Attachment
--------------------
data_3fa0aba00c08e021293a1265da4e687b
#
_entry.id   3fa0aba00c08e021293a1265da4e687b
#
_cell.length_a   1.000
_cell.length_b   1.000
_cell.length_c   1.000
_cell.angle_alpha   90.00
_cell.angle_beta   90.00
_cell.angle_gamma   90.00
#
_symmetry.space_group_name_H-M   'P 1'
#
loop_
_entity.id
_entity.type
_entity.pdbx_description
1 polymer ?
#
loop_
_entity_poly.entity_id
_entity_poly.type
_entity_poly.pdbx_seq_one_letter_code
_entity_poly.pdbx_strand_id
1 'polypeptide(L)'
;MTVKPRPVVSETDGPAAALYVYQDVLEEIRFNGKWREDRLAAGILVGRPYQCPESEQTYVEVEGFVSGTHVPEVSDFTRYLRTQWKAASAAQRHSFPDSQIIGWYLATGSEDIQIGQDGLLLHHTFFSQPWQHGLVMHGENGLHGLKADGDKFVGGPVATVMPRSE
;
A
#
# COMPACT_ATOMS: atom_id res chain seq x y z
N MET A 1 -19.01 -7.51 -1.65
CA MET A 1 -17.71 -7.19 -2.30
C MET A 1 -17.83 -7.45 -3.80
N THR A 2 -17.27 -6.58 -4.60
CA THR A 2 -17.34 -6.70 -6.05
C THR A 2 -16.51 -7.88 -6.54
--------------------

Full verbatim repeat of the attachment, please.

data_3fa0aba00c08e021293a1265da4e687b
#
_entry.id   3fa0aba00c08e021293a1265da4e687b
#
_cell.length_a   1.000
_cell.length_b   1.000
_cell.length_c   1.000
_cell.angle_alpha   90.00
_cell.angle_beta   90.00
_cell.angle_gamma   90.00
#
_symmetry.space_group_name_H-M   'P 1'
#
loop_
_entity.id
_entity.type
_entity.pdbx_description
1 polymer ?
#
loop_
_entity_poly.entity_id
_entity_poly.type
_entity_poly.pdbx_seq_one_letter_code
_entity_poly.pdbx_strand_id
1 'polypeptide(L)'
;MTVKPRPVVSETDGPAAALYVYQDVLEEIRFNGKWREDRLAAGILVGRPYQCPESEQTYVEVEGFVSGTHVPEVSDFTRYLRTQWKAASAAQRHSFPDSQIIGWYLATGSEDIQIGQDGLLLHHTFFSQPWQHGLVMHGENGLHGLKADGDKFVGGPVATVMPRSE
;
A
#
# COMPACT_ATOMS: atom_id res chain seq x y z
N MET A 1 -19.01 -7.51 -1.65
CA MET A 1 -17.71 -7.19 -2.30
C MET A 1 -17.83 -7.45 -3.80
N THR A 2 -17.27 -6.58 -4.60
CA THR A 2 -17.34 -6.70 -6.05
C THR A 2 -16.51 -7.88 -6.54